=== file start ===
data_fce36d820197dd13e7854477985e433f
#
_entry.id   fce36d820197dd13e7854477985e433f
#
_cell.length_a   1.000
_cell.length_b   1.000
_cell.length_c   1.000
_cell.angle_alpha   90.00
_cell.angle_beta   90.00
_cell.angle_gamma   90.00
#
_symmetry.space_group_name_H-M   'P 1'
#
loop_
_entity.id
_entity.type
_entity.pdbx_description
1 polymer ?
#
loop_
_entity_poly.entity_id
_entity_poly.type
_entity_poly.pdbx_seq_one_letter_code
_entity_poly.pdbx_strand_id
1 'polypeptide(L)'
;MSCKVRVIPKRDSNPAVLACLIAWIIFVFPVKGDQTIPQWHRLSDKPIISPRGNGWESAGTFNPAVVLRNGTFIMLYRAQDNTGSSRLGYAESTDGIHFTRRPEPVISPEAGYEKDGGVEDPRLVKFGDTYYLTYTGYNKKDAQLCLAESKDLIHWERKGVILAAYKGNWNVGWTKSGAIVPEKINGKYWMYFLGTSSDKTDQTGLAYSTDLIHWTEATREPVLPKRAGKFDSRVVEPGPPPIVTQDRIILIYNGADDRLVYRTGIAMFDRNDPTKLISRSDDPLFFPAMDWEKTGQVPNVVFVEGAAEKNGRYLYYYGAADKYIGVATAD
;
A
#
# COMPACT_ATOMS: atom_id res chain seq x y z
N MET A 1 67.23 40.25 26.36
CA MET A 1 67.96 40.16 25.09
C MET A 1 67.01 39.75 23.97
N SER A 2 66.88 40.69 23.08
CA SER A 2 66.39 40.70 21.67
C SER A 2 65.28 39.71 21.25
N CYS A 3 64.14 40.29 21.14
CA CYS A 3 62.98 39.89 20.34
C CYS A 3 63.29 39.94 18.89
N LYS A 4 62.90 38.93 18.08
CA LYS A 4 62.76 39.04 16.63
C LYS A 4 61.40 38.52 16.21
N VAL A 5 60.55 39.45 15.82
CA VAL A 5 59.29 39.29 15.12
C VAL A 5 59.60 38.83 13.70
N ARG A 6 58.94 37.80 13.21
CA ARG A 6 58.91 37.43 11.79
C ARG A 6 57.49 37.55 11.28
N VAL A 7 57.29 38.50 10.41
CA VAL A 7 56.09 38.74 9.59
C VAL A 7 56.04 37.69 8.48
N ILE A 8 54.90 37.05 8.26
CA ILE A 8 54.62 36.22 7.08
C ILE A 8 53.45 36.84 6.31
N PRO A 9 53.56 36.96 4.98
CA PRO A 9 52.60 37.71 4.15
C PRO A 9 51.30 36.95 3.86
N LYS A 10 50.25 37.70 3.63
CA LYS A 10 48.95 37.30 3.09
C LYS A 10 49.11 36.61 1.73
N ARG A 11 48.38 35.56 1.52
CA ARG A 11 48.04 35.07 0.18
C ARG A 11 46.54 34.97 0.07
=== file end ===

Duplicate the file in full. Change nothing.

data_fce36d820197dd13e7854477985e433f
#
_entry.id   fce36d820197dd13e7854477985e433f
#
_cell.length_a   1.000
_cell.length_b   1.000
_cell.length_c   1.000
_cell.angle_alpha   90.00
_cell.angle_beta   90.00
_cell.angle_gamma   90.00
#
_symmetry.space_group_name_H-M   'P 1'
#
loop_
_entity.id
_entity.type
_entity.pdbx_description
1 polymer ?
#
loop_
_entity_poly.entity_id
_entity_poly.type
_entity_poly.pdbx_seq_one_letter_code
_entity_poly.pdbx_strand_id
1 'polypeptide(L)'
;MSCKVRVIPKRDSNPAVLACLIAWIIFVFPVKGDQTIPQWHRLSDKPIISPRGNGWESAGTFNPAVVLRNGTFIMLYRAQDNTGSSRLGYAESTDGIHFTRRPEPVISPEAGYEKDGGVEDPRLVKFGDTYYLTYTGYNKKDAQLCLAESKDLIHWERKGVILAAYKGNWNVGWTKSGAIVPEKINGKYWMYFLGTSSDKTDQTGLAYSTDLIHWTEATREPVLPKRAGKFDSRVVEPGPPPIVTQDRIILIYNGADDRLVYRTGIAMFDRNDPTKLISRSDDPLFFPAMDWEKTGQVPNVVFVEGAAEKNGRYLYYYGAADKYIGVATAD
;
A
#
# COMPACT_ATOMS: atom_id res chain seq x y z
N MET A 1 67.23 40.25 26.36
CA MET A 1 67.96 40.16 25.09
C MET A 1 67.01 39.75 23.97
N SER A 2 66.88 40.69 23.08
CA SER A 2 66.39 40.70 21.67
C SER A 2 65.28 39.71 21.25
N CYS A 3 64.14 40.29 21.14
CA CYS A 3 62.98 39.89 20.34
C CYS A 3 63.29 39.94 18.89
N LYS A 4 62.90 38.93 18.08
CA LYS A 4 62.76 39.04 16.63
C LYS A 4 61.40 38.52 16.21
N VAL A 5 60.55 39.45 15.82
CA VAL A 5 59.29 39.29 15.12
C VAL A 5 59.60 38.83 13.70
N ARG A 6 58.94 37.80 13.21
CA ARG A 6 58.91 37.43 11.79
C ARG A 6 57.49 37.55 11.28
N VAL A 7 57.29 38.50 10.41
CA VAL A 7 56.09 38.74 9.59
C VAL A 7 56.04 37.69 8.48
N ILE A 8 54.90 37.05 8.26
CA ILE A 8 54.62 36.22 7.08
C ILE A 8 53.45 36.84 6.31
N PRO A 9 53.56 36.96 4.98
CA PRO A 9 52.60 37.71 4.15
C PRO A 9 51.30 36.95 3.86
N LYS A 10 50.25 37.70 3.63
CA LYS A 10 48.95 37.30 3.09
C LYS A 10 49.11 36.61 1.73
N ARG A 11 48.38 35.56 1.52
CA ARG A 11 48.04 35.07 0.18
C ARG A 11 46.54 34.97 0.07